ABSTRACT: Diabetes mellitus affects not only life expectancy but also quality of life. The Action to Control Cardiovascular Risk in Diabetes (ACCORD) trial's health-related quality of life (HRQOL) and cost-effectiveness components will enable the assessment of the relative importance of the various outcomes from the point of view of patients, provide an understanding of the balance between the burdens and benefits of the intervention strategies, and offer valuable insights into adherence. The HRQOL measures used include the Diabetes Symptoms Distress Checklist; the 36-Item Short Form Health Survey, Version 2 (SF-36) (RAND Corporation, Santa Monica, CA); the Patient Health Questionnaire (PHQ) depression measure (Pfizer Inc, New York, NY); the World Health Organization (WHO) Diabetes Treatment Satisfaction Questionnaire (DTSQ); and the EuroQol Feeling Thermometer (EuroQol Group, Rotterdam, Netherlands). The cost-effectiveness analysis (CEA) in ACCORD will provide information about the relative economic efficiency of the different interventions being compared in the trial. Effectiveness will be measured in terms of cardiovascular event-free years gained and quality-adjusted life-years gained (using the Health Utilities Index Mark 3 [HUI-3] [Health Utilities Inc., Dundas, Ontario, Canada] to measure health-state utility). Costs will be direct medical costs assessed from the perspective of a single-payer health system collected by means of patient and clinic cost forms and hospital discharge summaries. The primary HRQOL and CEA hypotheses mirror those in the main ACCORD trial, addressing the effects of the 3 main ACCORD interventions considered separately. There are also secondary (pairwise reference case) comparisons that do not assume independence of treatment effects on HRQOL. CEA will be done on a subsample of 4,311 ACCORD participants and HRQOL on a subsample of 2,053 nested within the CEA subsample. Most assessments will occur through questionnaires at baseline and at 12, 36, and 48 months.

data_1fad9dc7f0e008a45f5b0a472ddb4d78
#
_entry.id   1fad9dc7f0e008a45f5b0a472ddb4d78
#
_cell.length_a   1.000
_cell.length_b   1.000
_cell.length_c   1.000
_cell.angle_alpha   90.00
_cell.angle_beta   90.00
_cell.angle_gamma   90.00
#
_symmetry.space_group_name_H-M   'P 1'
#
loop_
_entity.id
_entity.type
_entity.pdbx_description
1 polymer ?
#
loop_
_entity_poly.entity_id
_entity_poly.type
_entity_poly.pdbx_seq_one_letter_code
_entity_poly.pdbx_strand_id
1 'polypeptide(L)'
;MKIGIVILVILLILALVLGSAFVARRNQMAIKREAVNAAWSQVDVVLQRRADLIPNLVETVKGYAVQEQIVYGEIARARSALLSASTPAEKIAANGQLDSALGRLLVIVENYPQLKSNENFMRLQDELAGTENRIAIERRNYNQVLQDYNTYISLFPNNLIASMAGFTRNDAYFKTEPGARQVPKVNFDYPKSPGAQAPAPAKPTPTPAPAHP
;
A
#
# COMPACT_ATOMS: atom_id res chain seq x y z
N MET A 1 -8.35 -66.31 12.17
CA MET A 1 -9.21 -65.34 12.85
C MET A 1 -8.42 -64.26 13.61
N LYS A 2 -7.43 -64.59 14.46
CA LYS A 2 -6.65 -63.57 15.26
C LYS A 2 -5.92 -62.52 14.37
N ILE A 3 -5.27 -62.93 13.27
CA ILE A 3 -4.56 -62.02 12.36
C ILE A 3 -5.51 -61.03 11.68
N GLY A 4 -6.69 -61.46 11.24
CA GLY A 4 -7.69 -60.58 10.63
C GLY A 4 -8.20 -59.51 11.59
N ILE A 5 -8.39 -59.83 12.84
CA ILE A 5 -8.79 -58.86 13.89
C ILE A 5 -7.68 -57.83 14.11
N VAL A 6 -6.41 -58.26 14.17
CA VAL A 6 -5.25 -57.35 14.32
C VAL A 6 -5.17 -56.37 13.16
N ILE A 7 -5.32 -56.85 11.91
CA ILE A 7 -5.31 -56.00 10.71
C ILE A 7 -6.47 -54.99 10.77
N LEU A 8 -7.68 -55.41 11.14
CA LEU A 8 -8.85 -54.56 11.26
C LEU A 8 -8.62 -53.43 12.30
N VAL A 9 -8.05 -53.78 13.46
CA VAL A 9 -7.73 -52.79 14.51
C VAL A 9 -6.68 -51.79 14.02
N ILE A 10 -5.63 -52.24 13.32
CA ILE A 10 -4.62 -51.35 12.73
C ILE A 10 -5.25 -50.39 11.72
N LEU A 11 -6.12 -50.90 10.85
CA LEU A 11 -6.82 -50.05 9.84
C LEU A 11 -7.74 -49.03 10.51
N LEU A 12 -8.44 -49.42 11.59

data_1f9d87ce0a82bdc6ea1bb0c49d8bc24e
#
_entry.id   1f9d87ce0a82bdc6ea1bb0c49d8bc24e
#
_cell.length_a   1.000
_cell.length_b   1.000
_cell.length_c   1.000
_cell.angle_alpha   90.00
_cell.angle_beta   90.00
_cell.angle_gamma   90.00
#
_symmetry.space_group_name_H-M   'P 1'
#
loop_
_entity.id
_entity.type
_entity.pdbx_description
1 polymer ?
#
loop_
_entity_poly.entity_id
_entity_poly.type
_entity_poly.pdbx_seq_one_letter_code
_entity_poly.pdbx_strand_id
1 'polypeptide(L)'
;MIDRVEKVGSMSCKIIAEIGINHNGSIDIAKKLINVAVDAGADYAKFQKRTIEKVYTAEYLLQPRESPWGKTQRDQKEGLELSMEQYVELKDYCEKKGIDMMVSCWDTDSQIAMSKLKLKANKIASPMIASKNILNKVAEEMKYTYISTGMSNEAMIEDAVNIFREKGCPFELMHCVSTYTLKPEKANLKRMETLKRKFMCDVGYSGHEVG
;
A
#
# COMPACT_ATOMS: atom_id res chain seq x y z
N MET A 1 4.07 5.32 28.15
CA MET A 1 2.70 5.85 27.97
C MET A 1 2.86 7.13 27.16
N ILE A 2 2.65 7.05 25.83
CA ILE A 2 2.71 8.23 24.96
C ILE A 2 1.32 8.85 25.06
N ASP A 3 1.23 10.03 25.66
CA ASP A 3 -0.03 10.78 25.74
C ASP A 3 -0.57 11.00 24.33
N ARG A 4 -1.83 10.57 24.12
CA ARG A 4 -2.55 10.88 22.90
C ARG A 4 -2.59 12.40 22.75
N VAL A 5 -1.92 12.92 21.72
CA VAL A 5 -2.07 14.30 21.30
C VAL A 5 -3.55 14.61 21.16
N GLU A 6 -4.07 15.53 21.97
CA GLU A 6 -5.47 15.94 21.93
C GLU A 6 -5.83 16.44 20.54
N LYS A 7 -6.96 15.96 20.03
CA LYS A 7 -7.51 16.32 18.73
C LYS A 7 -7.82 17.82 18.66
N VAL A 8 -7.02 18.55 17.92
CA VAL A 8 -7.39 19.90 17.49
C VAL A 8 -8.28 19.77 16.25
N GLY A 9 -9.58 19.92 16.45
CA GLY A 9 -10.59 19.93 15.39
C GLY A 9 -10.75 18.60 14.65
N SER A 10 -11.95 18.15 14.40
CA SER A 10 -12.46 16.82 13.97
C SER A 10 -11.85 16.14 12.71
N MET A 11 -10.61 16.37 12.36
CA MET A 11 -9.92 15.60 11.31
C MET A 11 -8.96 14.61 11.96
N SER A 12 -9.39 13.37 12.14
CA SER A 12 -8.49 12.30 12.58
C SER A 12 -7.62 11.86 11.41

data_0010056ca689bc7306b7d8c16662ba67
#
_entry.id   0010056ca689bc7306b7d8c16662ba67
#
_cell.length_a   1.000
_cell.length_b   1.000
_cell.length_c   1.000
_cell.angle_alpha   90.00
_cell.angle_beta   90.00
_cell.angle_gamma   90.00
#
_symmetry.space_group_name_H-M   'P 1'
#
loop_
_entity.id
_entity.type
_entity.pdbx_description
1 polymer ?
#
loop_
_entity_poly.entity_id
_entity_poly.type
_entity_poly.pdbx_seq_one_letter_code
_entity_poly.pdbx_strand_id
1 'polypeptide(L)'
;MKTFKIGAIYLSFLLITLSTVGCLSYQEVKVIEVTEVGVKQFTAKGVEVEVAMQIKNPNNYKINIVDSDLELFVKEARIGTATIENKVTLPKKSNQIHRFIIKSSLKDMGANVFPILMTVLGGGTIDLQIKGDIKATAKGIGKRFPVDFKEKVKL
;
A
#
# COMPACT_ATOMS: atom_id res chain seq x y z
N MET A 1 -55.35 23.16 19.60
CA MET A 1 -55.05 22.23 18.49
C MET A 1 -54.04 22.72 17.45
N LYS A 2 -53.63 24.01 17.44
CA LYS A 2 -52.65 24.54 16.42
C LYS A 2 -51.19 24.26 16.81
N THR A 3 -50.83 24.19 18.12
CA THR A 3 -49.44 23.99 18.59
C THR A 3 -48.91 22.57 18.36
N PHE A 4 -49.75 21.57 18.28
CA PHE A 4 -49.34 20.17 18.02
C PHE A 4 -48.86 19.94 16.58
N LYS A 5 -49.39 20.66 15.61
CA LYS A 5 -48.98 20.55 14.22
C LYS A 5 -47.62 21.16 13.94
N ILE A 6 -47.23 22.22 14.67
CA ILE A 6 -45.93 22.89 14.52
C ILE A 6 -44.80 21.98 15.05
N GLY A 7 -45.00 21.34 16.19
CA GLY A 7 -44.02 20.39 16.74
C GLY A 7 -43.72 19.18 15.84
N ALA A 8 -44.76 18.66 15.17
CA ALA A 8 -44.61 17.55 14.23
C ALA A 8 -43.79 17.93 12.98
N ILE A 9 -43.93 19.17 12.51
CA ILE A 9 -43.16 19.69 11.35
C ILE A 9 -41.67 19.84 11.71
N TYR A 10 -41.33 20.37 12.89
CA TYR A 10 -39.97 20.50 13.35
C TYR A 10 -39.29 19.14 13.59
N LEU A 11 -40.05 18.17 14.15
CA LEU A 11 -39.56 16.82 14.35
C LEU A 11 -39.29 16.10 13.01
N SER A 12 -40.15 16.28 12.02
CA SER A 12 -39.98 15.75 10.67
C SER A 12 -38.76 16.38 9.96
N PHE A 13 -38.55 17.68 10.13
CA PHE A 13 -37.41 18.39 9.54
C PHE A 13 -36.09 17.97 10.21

The American Journal of Cardiology 07/2007; 99(12A):90i-102i. · 3.37 Impact Factor